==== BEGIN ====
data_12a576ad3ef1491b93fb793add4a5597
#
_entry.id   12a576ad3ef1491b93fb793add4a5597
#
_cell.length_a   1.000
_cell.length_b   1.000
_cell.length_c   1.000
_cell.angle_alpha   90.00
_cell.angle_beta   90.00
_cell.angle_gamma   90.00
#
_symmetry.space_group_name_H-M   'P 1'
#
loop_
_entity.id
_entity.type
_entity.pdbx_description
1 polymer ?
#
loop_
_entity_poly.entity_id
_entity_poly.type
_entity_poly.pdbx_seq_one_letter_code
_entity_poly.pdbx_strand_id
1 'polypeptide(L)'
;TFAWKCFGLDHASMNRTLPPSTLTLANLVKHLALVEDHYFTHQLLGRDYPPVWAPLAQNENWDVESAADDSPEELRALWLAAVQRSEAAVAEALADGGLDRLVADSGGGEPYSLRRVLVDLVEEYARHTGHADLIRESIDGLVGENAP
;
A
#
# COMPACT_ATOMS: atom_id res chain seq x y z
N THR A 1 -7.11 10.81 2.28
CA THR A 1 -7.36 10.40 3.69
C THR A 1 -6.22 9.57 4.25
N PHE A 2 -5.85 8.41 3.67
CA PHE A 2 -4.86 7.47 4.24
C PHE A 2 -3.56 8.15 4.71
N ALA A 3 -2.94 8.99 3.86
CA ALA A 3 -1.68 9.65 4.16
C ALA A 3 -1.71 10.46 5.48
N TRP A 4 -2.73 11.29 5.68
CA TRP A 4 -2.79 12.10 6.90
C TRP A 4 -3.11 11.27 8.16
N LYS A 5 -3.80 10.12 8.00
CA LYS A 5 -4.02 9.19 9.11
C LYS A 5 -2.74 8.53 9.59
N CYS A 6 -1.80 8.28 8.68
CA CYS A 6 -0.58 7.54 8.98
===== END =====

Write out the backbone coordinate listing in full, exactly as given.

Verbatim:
data_12a576ad3ef1491b93fb793add4a5597
#
_entry.id   12a576ad3ef1491b93fb793add4a5597
#
_cell.length_a   1.000
_cell.length_b   1.000
_cell.length_c   1.000
_cell.angle_alpha   90.00
_cell.angle_beta   90.00
_cell.angle_gamma   90.00
#
_symmetry.space_group_name_H-M   'P 1'
#
loop_
_entity.id
_entity.type
_entity.pdbx_description
1 polymer ?
#
loop_
_entity_poly.entity_id
_entity_poly.type
_entity_poly.pdbx_seq_one_letter_code
_entity_poly.pdbx_strand_id
1 'polypeptide(L)'
;TFAWKCFGLDHASMNRTLPPSTLTLANLVKHLALVEDHYFTHQLLGRDYPPVWAPLAQNENWDVESAADDSPEELRALWLAAVQRSEAAVAEALADGGLDRLVADSGGGEPYSLRRVLVDLVEEYARHTGHADLIRESIDGLVGENAP
;
A
#
# COMPACT_ATOMS: atom_id res chain seq x y z
N THR A 1 -7.11 10.81 2.28
CA THR A 1 -7.36 10.40 3.69
C THR A 1 -6.22 9.57 4.25
N PHE A 2 -5.85 8.41 3.67
CA PHE A 2 -4.86 7.47 4.24
C PHE A 2 -3.56 8.15 4.71
N ALA A 3 -2.94 8.99 3.86
CA ALA A 3 -1.68 9.65 4.16
C ALA A 3 -1.71 10.46 5.48
N TRP A 4 -2.73 11.29 5.68
CA TRP A 4 -2.79 12.10 6.90
C TRP A 4 -3.11 11.27 8.16
N LYS A 5 -3.80 10.12 8.00
CA LYS A 5 -4.02 9.19 9.11
C LYS A 5 -2.74 8.53 9.59
N CYS A 6 -1.80 8.28 8.68
CA CYS A 6 -0.58 7.54 8.98